Meta Warns Users of Third-Party Apps Stealing Facebook Login Credentials


A new report from Meta indicates that the company is warning users on Facebook that third-party apps available on Google and Apple app stores may be looking to steal login credentials.

The report details that security researches working for the company have identified over 400 apps designed to steal Facebook account information. Both Apple and Google have stated that the apps have been removed from its stores.

Meta Informs Users Third-Party Apps Are Stealing Login Credentials

According to Meta, apps will disguise themselves as something beneficial to the user, but then ask the user to provide Facebook information to access features. A ruse to steal Facebook login information, Meta warns apps will offer services, such as turning yourself into a cartoon and flashlight utilities, while not actually providing any real services.

According to Engadget, Meta’s Director of Threat Disruption, David Agranovich, stated to reporters, “Many of the apps provided little to no functionality before you logged in, and most provided no functionality after a person agreed to login”.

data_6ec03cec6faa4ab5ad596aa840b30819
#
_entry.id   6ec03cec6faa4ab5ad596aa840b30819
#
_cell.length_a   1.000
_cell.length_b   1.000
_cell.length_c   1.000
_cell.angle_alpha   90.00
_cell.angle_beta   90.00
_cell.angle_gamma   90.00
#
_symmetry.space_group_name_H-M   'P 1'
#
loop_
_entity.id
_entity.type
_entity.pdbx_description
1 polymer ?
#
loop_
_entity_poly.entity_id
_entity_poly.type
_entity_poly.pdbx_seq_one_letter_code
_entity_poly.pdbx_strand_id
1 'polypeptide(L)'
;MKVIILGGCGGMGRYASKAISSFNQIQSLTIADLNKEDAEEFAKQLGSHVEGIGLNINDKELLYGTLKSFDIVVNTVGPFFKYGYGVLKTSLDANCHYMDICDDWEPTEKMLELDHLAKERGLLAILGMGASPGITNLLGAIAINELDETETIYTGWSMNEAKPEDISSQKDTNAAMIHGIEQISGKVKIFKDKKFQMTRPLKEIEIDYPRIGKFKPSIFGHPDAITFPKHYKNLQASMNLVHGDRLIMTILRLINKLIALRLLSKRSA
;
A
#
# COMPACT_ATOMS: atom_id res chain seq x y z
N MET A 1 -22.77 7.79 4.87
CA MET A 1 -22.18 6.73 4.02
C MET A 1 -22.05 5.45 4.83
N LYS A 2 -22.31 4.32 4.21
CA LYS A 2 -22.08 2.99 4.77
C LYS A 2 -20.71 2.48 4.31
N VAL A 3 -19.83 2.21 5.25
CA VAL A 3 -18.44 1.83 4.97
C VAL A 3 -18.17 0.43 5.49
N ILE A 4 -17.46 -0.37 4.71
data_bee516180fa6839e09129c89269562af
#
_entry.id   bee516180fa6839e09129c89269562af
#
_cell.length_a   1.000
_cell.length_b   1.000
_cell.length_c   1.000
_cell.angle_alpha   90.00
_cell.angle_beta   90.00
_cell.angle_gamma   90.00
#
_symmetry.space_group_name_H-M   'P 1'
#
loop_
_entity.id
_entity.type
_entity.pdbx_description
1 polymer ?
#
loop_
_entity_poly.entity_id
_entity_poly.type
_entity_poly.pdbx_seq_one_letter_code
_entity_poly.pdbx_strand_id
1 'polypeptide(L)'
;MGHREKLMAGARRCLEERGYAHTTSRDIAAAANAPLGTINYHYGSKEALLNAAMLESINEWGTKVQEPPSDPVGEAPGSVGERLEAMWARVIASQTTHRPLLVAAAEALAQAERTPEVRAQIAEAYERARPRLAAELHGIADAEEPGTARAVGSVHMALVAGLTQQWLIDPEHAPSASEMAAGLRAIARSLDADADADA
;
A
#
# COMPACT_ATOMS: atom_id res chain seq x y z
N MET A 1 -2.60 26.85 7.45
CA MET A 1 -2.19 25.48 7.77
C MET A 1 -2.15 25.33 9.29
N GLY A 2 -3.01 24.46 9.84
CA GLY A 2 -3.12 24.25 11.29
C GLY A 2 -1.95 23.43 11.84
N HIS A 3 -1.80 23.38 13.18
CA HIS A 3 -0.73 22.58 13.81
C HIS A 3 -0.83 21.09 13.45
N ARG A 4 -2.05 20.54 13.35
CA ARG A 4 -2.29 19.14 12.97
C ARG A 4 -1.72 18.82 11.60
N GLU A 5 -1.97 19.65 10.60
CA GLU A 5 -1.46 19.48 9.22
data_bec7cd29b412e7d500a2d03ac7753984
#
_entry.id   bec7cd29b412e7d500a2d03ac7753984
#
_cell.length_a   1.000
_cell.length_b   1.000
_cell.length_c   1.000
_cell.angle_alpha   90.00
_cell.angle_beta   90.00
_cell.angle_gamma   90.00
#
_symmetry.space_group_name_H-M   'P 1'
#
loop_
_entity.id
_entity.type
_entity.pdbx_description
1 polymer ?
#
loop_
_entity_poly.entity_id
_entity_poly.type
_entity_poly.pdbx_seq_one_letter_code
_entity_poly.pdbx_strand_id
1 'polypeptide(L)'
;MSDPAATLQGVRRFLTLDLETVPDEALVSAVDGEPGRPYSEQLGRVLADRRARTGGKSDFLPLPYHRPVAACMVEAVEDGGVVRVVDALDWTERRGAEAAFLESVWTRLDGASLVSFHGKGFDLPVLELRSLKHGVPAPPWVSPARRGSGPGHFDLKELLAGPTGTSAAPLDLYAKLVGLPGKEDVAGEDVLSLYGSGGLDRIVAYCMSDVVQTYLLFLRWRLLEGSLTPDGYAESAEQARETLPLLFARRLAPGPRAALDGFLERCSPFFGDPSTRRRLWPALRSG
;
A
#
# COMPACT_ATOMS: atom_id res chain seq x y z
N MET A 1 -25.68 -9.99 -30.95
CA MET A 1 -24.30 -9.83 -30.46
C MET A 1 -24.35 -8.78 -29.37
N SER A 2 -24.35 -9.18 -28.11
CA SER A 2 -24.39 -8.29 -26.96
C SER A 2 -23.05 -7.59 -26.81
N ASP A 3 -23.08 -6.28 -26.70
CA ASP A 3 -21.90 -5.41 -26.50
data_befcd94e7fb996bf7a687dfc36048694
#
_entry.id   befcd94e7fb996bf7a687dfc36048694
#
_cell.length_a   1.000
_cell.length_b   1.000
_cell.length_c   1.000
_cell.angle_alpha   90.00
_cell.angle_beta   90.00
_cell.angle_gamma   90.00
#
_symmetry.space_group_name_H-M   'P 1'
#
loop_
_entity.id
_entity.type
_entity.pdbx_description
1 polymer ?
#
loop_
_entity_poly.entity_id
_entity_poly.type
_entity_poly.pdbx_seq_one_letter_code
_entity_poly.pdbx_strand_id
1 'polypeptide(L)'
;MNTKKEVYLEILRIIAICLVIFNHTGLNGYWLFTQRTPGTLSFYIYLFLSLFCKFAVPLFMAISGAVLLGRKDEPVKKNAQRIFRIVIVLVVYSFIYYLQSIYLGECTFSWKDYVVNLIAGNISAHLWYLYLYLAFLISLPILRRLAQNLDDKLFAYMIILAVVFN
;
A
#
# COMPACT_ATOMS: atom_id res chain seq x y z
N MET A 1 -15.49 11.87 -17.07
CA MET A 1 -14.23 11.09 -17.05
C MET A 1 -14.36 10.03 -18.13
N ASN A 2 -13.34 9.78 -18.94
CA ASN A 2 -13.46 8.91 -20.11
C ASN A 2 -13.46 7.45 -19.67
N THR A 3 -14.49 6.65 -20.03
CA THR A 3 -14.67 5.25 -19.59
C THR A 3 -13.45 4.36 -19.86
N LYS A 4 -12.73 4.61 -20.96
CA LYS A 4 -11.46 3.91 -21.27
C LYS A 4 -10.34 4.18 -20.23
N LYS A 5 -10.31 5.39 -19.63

Though many of the apps were found primarily within the Google Play Store, 47 iOS apps were found to be malicious. For Google, most of the apps were for consumer-focused activities, whereas the apps found on Apple’s App Store found more of a business focus. Known as “business utility” apps by Meta, the focus toward Apple seems lean more on tools for business.

A breakdown of the different third-party apps looking to steal Facebook login credentials. (Photo Credit: Meta.)

How to Avoid This Problem

Meta does provide some solutions on how to avoid third-party apps looking to scam your information. This includes questioning apps that require Facebook information before logging in, observing the reputation of the app (download count, ratings and reviews—especially negative) and looking at the features that are promised.

An example of apps that may be looking to steal Facebook information. (Photo Credit: Meta.)

Additionally, the company also provides suggestions should you find yourself with a malicious app. Along with immediately deleting the app, be sure to reset your password and create a new strong password. Users can also protect themselves by enabling two-factor authentication. Lastly, Meta also suggests having log-in alerts activated so that you may receive notifications when someone is logging into your account.

When it comes to apps, or anything: if it sounds too good to be true, it probably is. Along with Meta’s suggestions, make sure to always keep your software up to date. Of course, be wary of Meta potentially looking for your information as well.

Have you downloaded an app that tried to steal your information? Let us know in the comments.

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